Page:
For the basics, see
- Website & Privacy Policies
- How To Get Involved
- The Role of the Park

Search options:

up to a month to index new postings
Farmers' Market
web search

Search Farmers' Market:
local & up to date but simpler
See Search Page

Department Site Map


< October 11-2012 | Notes Library | October 25-2012 >

Weekly Market Notes for October 18, 2012

Hello Market Friends:

There's a feast of colour right now, on the trees and on our farmers' tables, and that got me thinking again about the Japanese 'rainbow diet' that has been shown to enhance longevity. A quick google search brings up all kinds of explanations of the benefits of beta-carotene, chlorophyll, and other multi-syllabic good stuff, but what I like about this approach to eating is that it's fun and beautiful. Whether you're one or one hundred you can add delight to meals by munching on all the colours in the rainbow each day, especially when you have the market to assist you!

Ted Thorpe has a bumper crop of Jamaican pumpkins, so we're declaring it "Pumpkin Theme Week"! Ali Harris, who's got big knowledge and affection for this hefty vegetable, has been our consultant on the project. Ali says the long ones that look like overgrown zucchinis are his favourite because they bring back delicious childhood memories, but quickly adds that all the variable shapes and sizes taste great. (Returning to those nutrients, pumpkin is a superb source of Vitamin A and fibre, with a pretty good amount of protein, Vitamin C and iron.) For those of you who are daunted by the prospect of hauling home a giant, Ali will be carving some mega-pumpkins up into manageable chunks in advance, and making pumpkin fritters as well, so you can get in on the action even if you don't cook. What to do once you're the proud owner of all or part of a pumpkin? Pie's hard to beat, but here are a couple of Ali's savoury suggestions:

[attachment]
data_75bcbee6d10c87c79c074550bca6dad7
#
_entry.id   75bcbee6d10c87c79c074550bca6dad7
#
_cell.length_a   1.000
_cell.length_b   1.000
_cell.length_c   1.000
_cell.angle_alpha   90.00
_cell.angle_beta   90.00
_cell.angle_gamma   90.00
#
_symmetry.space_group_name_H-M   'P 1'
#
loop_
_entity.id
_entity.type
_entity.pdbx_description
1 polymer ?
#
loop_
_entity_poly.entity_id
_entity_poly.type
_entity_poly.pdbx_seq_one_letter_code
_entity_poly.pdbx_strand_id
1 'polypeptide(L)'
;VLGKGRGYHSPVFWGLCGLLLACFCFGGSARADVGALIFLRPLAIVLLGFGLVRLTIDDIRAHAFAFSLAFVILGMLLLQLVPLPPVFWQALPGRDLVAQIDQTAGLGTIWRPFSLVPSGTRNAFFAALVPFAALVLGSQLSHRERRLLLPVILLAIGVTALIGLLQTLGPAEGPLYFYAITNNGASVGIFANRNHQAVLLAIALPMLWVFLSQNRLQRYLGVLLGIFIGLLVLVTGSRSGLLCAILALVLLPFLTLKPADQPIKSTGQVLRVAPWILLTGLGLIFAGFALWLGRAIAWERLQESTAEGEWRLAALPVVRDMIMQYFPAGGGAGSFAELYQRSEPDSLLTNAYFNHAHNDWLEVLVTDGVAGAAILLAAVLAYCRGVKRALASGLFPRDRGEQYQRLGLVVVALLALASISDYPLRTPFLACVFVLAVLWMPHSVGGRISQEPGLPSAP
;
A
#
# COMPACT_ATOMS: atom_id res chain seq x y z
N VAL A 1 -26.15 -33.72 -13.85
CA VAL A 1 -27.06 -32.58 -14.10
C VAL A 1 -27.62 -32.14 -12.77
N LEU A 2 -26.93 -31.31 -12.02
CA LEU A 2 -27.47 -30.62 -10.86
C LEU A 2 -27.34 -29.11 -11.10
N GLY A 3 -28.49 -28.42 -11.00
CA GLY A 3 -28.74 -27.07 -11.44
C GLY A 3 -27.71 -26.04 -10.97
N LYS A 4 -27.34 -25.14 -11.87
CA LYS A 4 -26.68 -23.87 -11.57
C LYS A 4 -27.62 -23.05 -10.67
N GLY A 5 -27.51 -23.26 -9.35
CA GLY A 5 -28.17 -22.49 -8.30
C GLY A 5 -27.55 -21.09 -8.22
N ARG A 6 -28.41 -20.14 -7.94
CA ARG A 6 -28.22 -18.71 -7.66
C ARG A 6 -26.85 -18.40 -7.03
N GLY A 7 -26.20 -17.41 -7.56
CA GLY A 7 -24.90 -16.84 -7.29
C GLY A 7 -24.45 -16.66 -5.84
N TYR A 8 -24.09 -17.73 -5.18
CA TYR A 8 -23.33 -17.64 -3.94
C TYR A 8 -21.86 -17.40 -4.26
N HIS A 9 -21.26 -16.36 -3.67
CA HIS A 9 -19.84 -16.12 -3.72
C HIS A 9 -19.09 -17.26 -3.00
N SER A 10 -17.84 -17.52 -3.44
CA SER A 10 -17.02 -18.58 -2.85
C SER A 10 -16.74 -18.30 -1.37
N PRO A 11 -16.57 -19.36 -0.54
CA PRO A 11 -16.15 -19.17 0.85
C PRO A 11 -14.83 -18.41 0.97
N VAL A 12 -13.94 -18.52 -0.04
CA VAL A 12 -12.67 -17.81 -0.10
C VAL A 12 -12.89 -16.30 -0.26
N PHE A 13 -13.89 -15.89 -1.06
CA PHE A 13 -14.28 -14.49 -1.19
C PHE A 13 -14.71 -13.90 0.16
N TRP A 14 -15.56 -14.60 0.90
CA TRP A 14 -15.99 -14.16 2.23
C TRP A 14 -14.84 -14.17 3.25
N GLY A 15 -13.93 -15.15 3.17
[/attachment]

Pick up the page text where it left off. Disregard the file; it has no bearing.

1) Think of Jamaican pumpkin as a substitute for potatoes. Boil chunks until tender, saute chopped onions, scallions (green onions), garlic and thyme, salt and pepper, and add to the drained pumpkin. Mash with as much butter as your heart desires (or allows).

2) Using similar ingredients, but taking it to the next level, make a pumpkin and rice stew:


  • 1/2 lb diced pumpkin
  • 2 T vegetable oil
  • 1 medium onion, chopped
  • 3 1/2 cups water
  • salt, pepper and a sprig of thyme
  • 2 chopped scallions
  • 2-3 T. butter or margarine (optional)

Cook until pumpkin is soft, and add 2 cups uncooked white rice. Stew and enjoy.

Sosnickis' contribution: "We'll be bringing lots of beautiful fall veg and some needed vegetable donations for 'Soupstock' to Dufferin! Enjoy Brussel Sprouts, Spinach, Tatsoi, Broccoli, Potatoes, Onions, Garlic, Cabbages, Kale, Leeks & beautiful Beets! Also bringing the first batch of frozen Sweet Corn - since we've had some requests already!" Jess & Ben

Knuckle Down news: It is a beautiful fall afternoon here at Knuckle Down Farm and the field is still a sea of green. This week I will bring more multicoloured carrots, spinach, kale, chard, leeks, onions, celery and a few watermelon radishes too." Jenny

See you at the market!

Anne Freeman

P.S. Soupstock is this Sunday from 11-4 at Woodbine Park. West-Enders, Head East via bike or TTC, it's history in the making! There are now over 200 chefs taking part, and over 10,000 pounds of ingredients are being donated, including generous contributions from some of our Dufferin growers. Great music, too, all in support of efforts to stop the Mega Quarry. Tickets are $10 for 3 bowls of soup (byo bowl & spoon), available in advance at

hosted by | powered by pmwiki-2.2.83. Content last modified on October 17, 2012, at 09:06 PM EST